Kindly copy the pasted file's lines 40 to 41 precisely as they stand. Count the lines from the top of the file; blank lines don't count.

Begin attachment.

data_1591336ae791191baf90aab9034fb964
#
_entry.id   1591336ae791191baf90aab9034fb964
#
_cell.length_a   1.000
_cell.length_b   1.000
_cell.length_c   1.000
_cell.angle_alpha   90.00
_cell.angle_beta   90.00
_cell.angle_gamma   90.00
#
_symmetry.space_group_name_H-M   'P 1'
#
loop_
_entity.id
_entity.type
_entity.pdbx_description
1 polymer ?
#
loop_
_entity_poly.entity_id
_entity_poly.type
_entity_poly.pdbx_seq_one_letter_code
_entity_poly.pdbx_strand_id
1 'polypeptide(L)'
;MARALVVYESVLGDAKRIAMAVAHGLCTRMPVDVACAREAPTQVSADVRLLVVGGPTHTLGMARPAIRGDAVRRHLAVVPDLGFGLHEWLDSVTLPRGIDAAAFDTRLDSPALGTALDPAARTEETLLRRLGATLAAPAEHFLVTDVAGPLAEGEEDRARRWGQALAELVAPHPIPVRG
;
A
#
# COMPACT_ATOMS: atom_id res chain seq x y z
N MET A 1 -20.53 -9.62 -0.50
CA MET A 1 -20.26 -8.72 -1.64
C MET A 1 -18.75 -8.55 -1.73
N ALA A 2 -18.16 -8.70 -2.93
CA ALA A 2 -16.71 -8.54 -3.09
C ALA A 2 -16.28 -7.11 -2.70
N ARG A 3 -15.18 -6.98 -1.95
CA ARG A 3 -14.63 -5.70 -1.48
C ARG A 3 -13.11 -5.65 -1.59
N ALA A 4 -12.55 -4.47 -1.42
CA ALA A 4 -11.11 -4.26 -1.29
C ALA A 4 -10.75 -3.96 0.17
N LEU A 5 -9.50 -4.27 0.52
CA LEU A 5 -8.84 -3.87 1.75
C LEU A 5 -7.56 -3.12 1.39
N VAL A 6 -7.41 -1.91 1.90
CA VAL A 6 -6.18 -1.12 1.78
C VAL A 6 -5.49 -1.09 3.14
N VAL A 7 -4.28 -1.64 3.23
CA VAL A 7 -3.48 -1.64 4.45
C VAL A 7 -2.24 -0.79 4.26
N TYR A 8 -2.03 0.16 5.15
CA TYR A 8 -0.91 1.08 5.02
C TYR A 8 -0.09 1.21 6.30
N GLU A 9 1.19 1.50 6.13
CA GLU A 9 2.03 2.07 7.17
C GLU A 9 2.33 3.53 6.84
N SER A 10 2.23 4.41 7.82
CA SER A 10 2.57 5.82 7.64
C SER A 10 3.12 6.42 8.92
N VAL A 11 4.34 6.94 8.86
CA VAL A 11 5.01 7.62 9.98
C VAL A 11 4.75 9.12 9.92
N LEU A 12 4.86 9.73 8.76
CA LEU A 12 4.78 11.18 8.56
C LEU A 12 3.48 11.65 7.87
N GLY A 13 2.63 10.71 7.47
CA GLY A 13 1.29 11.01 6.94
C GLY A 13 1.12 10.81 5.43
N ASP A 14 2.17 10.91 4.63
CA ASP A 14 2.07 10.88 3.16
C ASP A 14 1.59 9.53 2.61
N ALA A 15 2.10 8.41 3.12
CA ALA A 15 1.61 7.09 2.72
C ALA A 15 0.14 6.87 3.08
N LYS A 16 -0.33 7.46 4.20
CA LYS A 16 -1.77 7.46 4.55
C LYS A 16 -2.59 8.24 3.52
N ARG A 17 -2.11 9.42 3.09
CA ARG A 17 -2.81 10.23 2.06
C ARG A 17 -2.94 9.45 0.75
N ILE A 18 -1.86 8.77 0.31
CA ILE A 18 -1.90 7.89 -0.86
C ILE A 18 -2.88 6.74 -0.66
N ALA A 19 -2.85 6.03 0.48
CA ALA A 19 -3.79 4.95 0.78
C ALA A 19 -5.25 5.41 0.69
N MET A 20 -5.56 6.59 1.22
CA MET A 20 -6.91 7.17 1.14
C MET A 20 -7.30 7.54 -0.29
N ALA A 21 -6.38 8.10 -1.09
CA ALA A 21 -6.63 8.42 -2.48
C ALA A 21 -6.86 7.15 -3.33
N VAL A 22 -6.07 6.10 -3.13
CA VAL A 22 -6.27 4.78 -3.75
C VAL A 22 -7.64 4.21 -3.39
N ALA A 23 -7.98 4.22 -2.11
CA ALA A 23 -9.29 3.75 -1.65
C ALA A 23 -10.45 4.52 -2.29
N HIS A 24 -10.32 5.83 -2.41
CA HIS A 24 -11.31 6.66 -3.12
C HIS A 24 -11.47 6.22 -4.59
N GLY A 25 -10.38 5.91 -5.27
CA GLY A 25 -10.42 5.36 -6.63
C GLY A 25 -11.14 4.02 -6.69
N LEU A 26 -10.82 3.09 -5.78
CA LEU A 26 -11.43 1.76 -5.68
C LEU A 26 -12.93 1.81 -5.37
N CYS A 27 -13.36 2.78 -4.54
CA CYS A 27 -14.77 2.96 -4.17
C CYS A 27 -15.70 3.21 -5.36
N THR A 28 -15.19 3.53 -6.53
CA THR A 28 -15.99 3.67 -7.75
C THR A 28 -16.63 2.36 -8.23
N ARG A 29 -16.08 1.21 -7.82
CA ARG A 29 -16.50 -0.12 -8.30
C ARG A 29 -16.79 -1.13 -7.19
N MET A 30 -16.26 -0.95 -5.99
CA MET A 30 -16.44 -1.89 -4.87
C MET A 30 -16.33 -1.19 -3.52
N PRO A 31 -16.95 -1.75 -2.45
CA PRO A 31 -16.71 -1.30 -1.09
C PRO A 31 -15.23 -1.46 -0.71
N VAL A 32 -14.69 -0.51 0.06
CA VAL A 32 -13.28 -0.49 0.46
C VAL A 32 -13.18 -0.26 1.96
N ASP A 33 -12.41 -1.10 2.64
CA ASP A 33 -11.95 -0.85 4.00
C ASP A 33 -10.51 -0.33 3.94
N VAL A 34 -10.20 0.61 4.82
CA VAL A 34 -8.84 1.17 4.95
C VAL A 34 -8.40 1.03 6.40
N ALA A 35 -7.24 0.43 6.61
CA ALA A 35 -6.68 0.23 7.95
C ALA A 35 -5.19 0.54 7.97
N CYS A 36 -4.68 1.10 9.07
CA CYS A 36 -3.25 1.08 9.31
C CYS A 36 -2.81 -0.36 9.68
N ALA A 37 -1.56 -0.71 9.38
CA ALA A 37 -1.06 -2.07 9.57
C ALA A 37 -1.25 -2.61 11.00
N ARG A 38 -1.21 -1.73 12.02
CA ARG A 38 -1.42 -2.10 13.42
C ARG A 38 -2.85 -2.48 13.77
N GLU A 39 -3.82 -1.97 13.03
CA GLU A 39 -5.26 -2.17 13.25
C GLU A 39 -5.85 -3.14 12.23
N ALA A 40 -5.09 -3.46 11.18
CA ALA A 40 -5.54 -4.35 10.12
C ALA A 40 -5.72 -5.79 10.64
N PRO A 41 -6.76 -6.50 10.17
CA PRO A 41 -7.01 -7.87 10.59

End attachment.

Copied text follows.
N ALA A 4 -12.55 -4.47 -1.42
CA ALA A 4 -11.11 -4.26 -1.29